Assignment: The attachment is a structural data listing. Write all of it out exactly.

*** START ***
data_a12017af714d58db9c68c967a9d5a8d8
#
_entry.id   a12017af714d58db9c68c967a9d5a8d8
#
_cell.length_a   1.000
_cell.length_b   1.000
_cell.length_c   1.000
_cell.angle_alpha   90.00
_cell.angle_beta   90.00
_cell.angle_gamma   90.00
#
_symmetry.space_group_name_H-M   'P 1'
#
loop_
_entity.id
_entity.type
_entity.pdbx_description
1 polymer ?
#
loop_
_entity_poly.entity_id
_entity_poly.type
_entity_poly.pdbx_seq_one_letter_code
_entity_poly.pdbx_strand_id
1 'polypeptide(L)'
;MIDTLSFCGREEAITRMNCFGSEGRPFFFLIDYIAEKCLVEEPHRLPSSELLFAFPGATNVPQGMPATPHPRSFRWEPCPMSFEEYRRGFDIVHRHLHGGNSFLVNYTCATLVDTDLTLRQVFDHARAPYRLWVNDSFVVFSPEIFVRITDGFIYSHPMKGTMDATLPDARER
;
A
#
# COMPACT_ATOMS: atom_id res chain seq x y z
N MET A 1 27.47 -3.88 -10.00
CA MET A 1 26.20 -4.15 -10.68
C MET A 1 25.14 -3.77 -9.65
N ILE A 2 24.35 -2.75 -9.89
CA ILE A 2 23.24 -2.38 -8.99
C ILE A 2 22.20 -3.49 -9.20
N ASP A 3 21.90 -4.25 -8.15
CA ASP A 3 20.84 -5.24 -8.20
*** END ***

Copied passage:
data_a12017af714d58db9c68c967a9d5a8d8
#
_entry.id   a12017af714d58db9c68c967a9d5a8d8
#
_cell.length_a   1.000
_cell.length_b   1.000
_cell.length_c   1.000
_cell.angle_alpha   90.00
_cell.angle_beta   90.00
_cell.angle_gamma   90.00
#
_symmetry.space_group_name_H-M   'P 1'
#
loop_
_entity.id
_entity.type
_entity.pdbx_description
1 polymer ?
#
loop_
_entity_poly.entity_id
_entity_poly.type
_entity_poly.pdbx_seq_one_letter_code
_entity_poly.pdbx_strand_id
1 'polypeptide(L)'
;MIDTLSFCGREEAITRMNCFGSEGRPFFFLIDYIAEKCLVEEPHRLPSSELLFAFPGATNVPQGMPATPHPRSFRWEPCPMSFEEYRRGFDIVHRHLHGGNSFLVNYTCATLVDTDLTLRQVFDHARAPYRLWVNDSFVVFSPEIFVRITDGFIYSHPMKGTMDATLPDARER
;
A
#
# COMPACT_ATOMS: atom_id res chain seq x y z
N MET A 1 27.47 -3.88 -10.00
CA MET A 1 26.20 -4.15 -10.68
C MET A 1 25.14 -3.77 -9.65
N ILE A 2 24.35 -2.75 -9.89
CA ILE A 2 23.24 -2.38 -8.99
C ILE A 2 22.20 -3.49 -9.20
N ASP A 3 21.90 -4.25 -8.15
CA ASP A 3 20.84 -5.24 -8.20